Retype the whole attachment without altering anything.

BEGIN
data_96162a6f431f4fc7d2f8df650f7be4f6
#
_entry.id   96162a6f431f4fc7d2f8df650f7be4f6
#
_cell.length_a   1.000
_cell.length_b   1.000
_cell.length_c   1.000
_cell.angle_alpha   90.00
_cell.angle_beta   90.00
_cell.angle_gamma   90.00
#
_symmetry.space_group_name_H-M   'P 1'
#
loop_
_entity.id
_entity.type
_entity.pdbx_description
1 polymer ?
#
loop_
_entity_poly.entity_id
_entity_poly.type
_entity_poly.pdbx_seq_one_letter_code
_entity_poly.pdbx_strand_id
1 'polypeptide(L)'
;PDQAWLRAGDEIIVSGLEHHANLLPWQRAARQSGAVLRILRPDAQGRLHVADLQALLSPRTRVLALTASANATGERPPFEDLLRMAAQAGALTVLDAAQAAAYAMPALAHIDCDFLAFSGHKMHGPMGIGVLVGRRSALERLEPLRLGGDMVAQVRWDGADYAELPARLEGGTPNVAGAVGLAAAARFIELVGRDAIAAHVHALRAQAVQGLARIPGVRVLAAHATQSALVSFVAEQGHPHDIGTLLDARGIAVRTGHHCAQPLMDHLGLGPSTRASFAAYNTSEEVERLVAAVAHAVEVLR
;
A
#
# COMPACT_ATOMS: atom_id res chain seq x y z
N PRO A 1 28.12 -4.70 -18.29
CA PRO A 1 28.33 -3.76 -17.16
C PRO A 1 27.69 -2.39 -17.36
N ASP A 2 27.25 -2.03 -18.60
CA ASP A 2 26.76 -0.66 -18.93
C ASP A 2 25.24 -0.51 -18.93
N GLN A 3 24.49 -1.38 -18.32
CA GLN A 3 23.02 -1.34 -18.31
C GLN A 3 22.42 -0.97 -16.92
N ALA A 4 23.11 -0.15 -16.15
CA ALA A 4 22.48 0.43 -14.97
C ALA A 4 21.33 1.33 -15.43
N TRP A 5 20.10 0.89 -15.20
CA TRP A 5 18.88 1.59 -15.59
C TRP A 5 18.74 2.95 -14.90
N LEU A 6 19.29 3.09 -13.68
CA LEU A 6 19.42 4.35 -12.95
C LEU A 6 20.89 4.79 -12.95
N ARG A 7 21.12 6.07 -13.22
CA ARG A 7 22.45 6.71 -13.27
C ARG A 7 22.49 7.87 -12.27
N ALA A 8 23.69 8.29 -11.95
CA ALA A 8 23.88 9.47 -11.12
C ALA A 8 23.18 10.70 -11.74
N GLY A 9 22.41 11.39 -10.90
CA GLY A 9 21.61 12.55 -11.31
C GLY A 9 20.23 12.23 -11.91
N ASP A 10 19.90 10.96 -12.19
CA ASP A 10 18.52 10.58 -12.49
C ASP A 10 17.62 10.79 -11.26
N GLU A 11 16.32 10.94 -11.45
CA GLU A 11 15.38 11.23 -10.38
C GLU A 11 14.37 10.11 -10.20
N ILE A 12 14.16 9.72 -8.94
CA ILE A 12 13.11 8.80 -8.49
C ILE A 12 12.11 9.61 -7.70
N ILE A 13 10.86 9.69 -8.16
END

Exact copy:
data_96162a6f431f4fc7d2f8df650f7be4f6
#
_entry.id   96162a6f431f4fc7d2f8df650f7be4f6
#
_cell.length_a   1.000
_cell.length_b   1.000
_cell.length_c   1.000
_cell.angle_alpha   90.00
_cell.angle_beta   90.00
_cell.angle_gamma   90.00
#
_symmetry.space_group_name_H-M   'P 1'
#
loop_
_entity.id
_entity.type
_entity.pdbx_description
1 polymer ?
#
loop_
_entity_poly.entity_id
_entity_poly.type
_entity_poly.pdbx_seq_one_letter_code
_entity_poly.pdbx_strand_id
1 'polypeptide(L)'
;PDQAWLRAGDEIIVSGLEHHANLLPWQRAARQSGAVLRILRPDAQGRLHVADLQALLSPRTRVLALTASANATGERPPFEDLLRMAAQAGALTVLDAAQAAAYAMPALAHIDCDFLAFSGHKMHGPMGIGVLVGRRSALERLEPLRLGGDMVAQVRWDGADYAELPARLEGGTPNVAGAVGLAAAARFIELVGRDAIAAHVHALRAQAVQGLARIPGVRVLAAHATQSALVSFVAEQGHPHDIGTLLDARGIAVRTGHHCAQPLMDHLGLGPSTRASFAAYNTSEEVERLVAAVAHAVEVLR
;
A
#
# COMPACT_ATOMS: atom_id res chain seq x y z
N PRO A 1 28.12 -4.70 -18.29
CA PRO A 1 28.33 -3.76 -17.16
C PRO A 1 27.69 -2.39 -17.36
N ASP A 2 27.25 -2.03 -18.60
CA ASP A 2 26.76 -0.66 -18.93
C ASP A 2 25.24 -0.51 -18.93
N GLN A 3 24.49 -1.38 -18.32
CA GLN A 3 23.02 -1.34 -18.31
C GLN A 3 22.42 -0.97 -16.92
N ALA A 4 23.11 -0.15 -16.15
CA ALA A 4 22.48 0.43 -14.97
C ALA A 4 21.33 1.33 -15.43
N TRP A 5 20.10 0.89 -15.20
CA TRP A 5 18.88 1.59 -15.59
C TRP A 5 18.74 2.95 -14.90
N LEU A 6 19.29 3.09 -13.68
CA LEU A 6 19.42 4.35 -12.95
C LEU A 6 20.89 4.79 -12.95
N ARG A 7 21.12 6.07 -13.22
CA ARG A 7 22.45 6.71 -13.27
C ARG A 7 22.49 7.87 -12.27
N ALA A 8 23.69 8.29 -11.95
CA ALA A 8 23.88 9.47 -11.12
C ALA A 8 23.18 10.70 -11.74
N GLY A 9 22.41 11.39 -10.90
CA GLY A 9 21.61 12.55 -11.31
C GLY A 9 20.23 12.23 -11.91
N ASP A 10 19.90 10.96 -12.19
CA ASP A 10 18.52 10.58 -12.49
C ASP A 10 17.62 10.79 -11.26
N GLU A 11 16.32 10.94 -11.45
CA GLU A 11 15.38 11.23 -10.38
C GLU A 11 14.37 10.11 -10.20
N ILE A 12 14.16 9.72 -8.94
CA ILE A 12 13.11 8.80 -8.49
C ILE A 12 12.11 9.61 -7.70
N ILE A 13 10.86 9.69 -8.16